Even with blistered feet, Neeraj’s energy and excitement remain unmatched. After running 105 km in about 28 hours, this may seem strange. When I met him, he was sitting on the stairs near the exit of the premises to offer water to goddess Parvati. He hadn’t had a meal in 36 hours, only some fruits. His white T-shirt had his brother’s phone number hand-printed “in case I die of exhaustion”. Despite the exhaustion, he was waiting patiently for a group to get over with their darshan.

The zeal is shared by millions of other kanwarias most of whom hail from different backgrounds and regions. There are rich and poor, young and old, men and women, high castes and low castes. And yet, this lot does not show signs of aggression unlike the ones on the Delhi- Haridwar route who come across as arrogant.

But haughtiness or no haughtiness, their commitment remains unquestionable. As is the commitment of those who provide for them during these strenuous months. For a month, Gopal Agrawal, a trader from Sultanganj, and his family shut their businesses and serve kanwarias. All this is done without causing inconvenience to the general public. The commuters do not get bullied. Muslim auto drivers ferry saffron-clad Hindus.

Former irrigation minister Krishnanand Jha who grew up in Deoghar and now runs the Hindi Vidyapeeth says the number of kanwarias rose steadily after the 1970s. Earlier, only a few thousand would undertake the yatra, that too only on Maha Shivratri. There was also a mela in bhadon, the month after saawan, wherein farmers would celebrate after the seasonal labours had ended. “Only rich Marwari families from Kolkata came to spend saawan in Deoghar. What the rich do usually becomes fashionable; with increasing incomes and better transport, more and more people began to throng during saawan,” says Jha.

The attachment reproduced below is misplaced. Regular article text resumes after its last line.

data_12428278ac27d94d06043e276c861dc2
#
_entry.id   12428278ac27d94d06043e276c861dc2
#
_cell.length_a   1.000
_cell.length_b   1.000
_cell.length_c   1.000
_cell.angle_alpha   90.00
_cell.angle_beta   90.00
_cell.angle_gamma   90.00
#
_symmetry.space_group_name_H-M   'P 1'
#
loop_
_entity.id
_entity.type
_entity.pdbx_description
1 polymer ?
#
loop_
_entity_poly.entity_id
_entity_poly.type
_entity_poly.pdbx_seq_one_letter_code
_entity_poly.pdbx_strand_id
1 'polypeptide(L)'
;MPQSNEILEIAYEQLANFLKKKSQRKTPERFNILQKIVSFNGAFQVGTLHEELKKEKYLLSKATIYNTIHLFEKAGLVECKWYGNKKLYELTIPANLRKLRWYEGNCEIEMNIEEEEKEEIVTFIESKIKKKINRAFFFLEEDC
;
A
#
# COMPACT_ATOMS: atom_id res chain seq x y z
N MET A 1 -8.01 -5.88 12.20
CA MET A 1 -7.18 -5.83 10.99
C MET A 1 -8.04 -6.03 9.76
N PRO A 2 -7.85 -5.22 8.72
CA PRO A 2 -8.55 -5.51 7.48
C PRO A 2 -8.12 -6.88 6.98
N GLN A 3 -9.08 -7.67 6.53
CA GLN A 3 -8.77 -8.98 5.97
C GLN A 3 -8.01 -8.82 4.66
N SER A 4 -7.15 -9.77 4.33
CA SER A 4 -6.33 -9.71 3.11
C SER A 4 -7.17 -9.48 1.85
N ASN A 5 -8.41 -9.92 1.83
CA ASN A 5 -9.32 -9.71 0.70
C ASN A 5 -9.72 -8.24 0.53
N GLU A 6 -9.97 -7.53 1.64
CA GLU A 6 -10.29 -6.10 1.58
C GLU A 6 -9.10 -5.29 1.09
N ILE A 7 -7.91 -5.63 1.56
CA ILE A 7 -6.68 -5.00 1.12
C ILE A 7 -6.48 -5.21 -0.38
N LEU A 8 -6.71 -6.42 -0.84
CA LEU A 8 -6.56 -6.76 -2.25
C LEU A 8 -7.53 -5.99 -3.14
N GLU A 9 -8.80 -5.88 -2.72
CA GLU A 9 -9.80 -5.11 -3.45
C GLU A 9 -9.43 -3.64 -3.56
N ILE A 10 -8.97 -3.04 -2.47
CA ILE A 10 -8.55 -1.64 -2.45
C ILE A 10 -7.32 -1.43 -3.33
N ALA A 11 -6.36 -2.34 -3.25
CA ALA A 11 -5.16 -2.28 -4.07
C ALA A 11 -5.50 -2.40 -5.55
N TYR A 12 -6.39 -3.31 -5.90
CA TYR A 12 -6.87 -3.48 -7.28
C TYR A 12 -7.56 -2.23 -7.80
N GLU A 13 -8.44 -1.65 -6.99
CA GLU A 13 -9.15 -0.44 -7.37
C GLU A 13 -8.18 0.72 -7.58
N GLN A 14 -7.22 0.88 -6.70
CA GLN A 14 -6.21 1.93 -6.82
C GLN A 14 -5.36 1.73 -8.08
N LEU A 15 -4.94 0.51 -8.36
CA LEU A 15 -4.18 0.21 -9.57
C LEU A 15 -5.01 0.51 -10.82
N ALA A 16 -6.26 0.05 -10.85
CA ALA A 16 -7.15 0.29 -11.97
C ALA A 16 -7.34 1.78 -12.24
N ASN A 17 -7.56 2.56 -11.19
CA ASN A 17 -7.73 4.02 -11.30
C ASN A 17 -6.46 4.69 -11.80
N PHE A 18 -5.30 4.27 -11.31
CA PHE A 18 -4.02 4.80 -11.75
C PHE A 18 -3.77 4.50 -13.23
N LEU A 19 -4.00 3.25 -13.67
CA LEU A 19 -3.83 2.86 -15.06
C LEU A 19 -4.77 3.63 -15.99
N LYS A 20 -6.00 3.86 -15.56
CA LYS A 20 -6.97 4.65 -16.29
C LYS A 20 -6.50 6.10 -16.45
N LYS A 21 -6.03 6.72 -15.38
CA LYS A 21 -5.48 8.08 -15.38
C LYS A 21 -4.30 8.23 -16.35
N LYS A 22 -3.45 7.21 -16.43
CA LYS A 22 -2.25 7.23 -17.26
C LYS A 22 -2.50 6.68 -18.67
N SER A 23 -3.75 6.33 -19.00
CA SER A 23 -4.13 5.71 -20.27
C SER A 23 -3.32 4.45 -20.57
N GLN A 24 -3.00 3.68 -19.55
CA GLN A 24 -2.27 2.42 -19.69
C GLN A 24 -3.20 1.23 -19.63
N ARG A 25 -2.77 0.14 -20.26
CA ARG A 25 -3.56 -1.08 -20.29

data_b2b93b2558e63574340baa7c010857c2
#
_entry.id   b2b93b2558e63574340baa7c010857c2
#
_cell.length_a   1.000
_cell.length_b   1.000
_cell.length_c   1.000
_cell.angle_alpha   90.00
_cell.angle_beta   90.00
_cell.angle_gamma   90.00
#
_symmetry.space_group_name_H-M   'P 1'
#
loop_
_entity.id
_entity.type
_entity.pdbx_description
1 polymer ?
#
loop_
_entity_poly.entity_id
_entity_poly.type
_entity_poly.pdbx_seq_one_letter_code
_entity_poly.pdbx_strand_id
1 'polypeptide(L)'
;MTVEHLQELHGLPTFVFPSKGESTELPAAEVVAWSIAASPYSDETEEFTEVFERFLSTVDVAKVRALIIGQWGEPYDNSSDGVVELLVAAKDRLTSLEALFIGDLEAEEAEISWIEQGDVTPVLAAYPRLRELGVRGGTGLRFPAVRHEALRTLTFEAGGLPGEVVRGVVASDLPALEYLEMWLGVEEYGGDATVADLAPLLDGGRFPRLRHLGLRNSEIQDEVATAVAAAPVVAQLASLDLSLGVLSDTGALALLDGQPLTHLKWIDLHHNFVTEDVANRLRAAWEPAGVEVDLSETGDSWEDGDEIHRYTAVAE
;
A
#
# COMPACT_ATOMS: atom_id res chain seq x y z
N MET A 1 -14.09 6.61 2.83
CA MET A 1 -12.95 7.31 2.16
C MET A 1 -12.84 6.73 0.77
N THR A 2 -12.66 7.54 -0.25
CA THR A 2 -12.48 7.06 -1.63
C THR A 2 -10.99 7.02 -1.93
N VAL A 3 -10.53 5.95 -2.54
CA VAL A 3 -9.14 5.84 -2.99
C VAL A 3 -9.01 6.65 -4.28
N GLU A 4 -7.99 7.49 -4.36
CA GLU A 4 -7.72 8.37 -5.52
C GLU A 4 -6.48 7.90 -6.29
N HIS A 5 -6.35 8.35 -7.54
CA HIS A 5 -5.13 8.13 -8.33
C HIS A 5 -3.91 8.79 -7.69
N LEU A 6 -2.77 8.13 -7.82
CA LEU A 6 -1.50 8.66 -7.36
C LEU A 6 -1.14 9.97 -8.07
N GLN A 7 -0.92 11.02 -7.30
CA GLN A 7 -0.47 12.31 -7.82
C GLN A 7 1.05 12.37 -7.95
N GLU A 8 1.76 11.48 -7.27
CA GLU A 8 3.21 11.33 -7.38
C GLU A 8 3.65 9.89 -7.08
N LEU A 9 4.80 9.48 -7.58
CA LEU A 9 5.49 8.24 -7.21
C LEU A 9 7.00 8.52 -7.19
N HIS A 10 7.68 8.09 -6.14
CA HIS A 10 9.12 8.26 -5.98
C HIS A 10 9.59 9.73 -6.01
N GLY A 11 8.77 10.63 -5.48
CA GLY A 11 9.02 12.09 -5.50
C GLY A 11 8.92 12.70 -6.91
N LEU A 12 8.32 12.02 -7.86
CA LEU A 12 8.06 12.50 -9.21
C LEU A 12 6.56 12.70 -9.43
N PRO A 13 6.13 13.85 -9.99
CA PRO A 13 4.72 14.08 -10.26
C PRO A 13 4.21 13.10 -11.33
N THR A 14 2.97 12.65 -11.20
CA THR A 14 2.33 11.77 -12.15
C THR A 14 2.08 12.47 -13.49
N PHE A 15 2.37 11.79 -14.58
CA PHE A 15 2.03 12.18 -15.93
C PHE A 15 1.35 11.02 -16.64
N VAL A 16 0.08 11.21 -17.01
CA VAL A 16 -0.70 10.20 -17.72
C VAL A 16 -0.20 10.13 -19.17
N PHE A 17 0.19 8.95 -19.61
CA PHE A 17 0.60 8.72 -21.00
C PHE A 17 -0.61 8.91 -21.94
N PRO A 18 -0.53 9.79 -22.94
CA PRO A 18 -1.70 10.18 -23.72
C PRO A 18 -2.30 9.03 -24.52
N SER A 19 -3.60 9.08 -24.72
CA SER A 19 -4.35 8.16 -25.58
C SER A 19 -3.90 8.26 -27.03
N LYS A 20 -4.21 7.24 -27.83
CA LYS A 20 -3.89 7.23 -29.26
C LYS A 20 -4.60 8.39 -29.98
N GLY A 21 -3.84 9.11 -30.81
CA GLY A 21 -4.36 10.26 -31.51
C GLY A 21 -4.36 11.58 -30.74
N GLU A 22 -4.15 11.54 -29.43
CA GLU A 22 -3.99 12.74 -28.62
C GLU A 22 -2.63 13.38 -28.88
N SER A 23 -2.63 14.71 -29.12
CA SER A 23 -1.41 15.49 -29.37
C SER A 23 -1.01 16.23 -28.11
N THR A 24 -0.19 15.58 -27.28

SANSKRIT scholar Mohananand Mishra offers references from scriptures, showing the practice was specific to Deoghar. “Kanwar may well be an Adivasi custom that spread around,” he says, adding that the saffron colour was chosen because it discourages pride and desire and makes them calm. Ironic considering the kanwarias thronging Haridwar look anything but calm.

People who have watched the kanwaria phenomenon grow in Haridwar since the 1980s explain it differently. Some say it became big in reaction to the insurgency in Punjab. Some point to a Hindu backlash after the 1992 demolition of the Babri Masjid and the communal riots that ensued. Pretty much everybody agrees that Gulshan Kumar’s devotional songs and videos also played a role in popularising it.

The social sciences do not seem to offer anything either on the rise of the kanwaria. Suresh Kumar, a historian and sociologist at the Centre for the Study of Developing Societies, says the custom in Deoghar seems to have the humility of a folk tradition. In Haridwar, the same custom has acquired the trappings of a mass cultural event with its characteristic celebration and consumption.

Only in a country like India would so little be known about a social phenomenon as widespread and expanding as the kanwarias.